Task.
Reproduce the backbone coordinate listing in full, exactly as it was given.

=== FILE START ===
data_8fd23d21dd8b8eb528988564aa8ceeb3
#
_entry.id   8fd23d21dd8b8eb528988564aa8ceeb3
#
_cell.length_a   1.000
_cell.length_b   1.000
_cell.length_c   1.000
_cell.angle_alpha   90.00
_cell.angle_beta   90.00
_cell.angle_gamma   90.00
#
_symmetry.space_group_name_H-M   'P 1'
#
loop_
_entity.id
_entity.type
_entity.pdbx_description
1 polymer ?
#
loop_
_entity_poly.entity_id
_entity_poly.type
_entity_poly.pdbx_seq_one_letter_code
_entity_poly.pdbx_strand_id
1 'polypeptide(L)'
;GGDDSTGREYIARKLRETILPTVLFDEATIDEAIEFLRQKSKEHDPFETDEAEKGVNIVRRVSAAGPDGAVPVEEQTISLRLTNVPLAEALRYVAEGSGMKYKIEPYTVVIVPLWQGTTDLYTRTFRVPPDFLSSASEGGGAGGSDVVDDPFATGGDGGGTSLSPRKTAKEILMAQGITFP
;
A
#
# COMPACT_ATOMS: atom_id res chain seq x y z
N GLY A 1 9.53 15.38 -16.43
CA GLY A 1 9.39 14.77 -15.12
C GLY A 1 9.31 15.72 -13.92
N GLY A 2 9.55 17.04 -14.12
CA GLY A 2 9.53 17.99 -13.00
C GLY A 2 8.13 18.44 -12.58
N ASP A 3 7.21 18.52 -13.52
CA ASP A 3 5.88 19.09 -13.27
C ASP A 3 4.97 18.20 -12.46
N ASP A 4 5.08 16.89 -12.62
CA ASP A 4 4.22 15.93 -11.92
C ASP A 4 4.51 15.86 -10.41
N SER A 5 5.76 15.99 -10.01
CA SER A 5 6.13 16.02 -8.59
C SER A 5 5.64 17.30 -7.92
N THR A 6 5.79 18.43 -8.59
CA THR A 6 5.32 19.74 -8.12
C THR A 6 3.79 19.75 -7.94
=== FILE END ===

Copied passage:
data_8fd23d21dd8b8eb528988564aa8ceeb3
#
_entry.id   8fd23d21dd8b8eb528988564aa8ceeb3
#
_cell.length_a   1.000
_cell.length_b   1.000
_cell.length_c   1.000
_cell.angle_alpha   90.00
_cell.angle_beta   90.00
_cell.angle_gamma   90.00
#
_symmetry.space_group_name_H-M   'P 1'
#
loop_
_entity.id
_entity.type
_entity.pdbx_description
1 polymer ?
#
loop_
_entity_poly.entity_id
_entity_poly.type
_entity_poly.pdbx_seq_one_letter_code
_entity_poly.pdbx_strand_id
1 'polypeptide(L)'
;GGDDSTGREYIARKLRETILPTVLFDEATIDEAIEFLRQKSKEHDPFETDEAEKGVNIVRRVSAAGPDGAVPVEEQTISLRLTNVPLAEALRYVAEGSGMKYKIEPYTVVIVPLWQGTTDLYTRTFRVPPDFLSSASEGGGAGGSDVVDDPFATGGDGGGTSLSPRKTAKEILMAQGITFP
;
A
#
# COMPACT_ATOMS: atom_id res chain seq x y z
N GLY A 1 9.53 15.38 -16.43
CA GLY A 1 9.39 14.77 -15.12
C GLY A 1 9.31 15.72 -13.92
N GLY A 2 9.55 17.04 -14.12
CA GLY A 2 9.53 17.99 -13.00
C GLY A 2 8.13 18.44 -12.58
N ASP A 3 7.21 18.52 -13.52
CA ASP A 3 5.88 19.09 -13.27
C ASP A 3 4.97 18.20 -12.46
N ASP A 4 5.08 16.89 -12.62
CA ASP A 4 4.22 15.93 -11.92
C ASP A 4 4.51 15.86 -10.41
N SER A 5 5.76 15.99 -10.01
CA SER A 5 6.13 16.02 -8.59
C SER A 5 5.64 17.30 -7.92
N THR A 6 5.79 18.43 -8.59
CA THR A 6 5.32 19.74 -8.12
C THR A 6 3.79 19.75 -7.94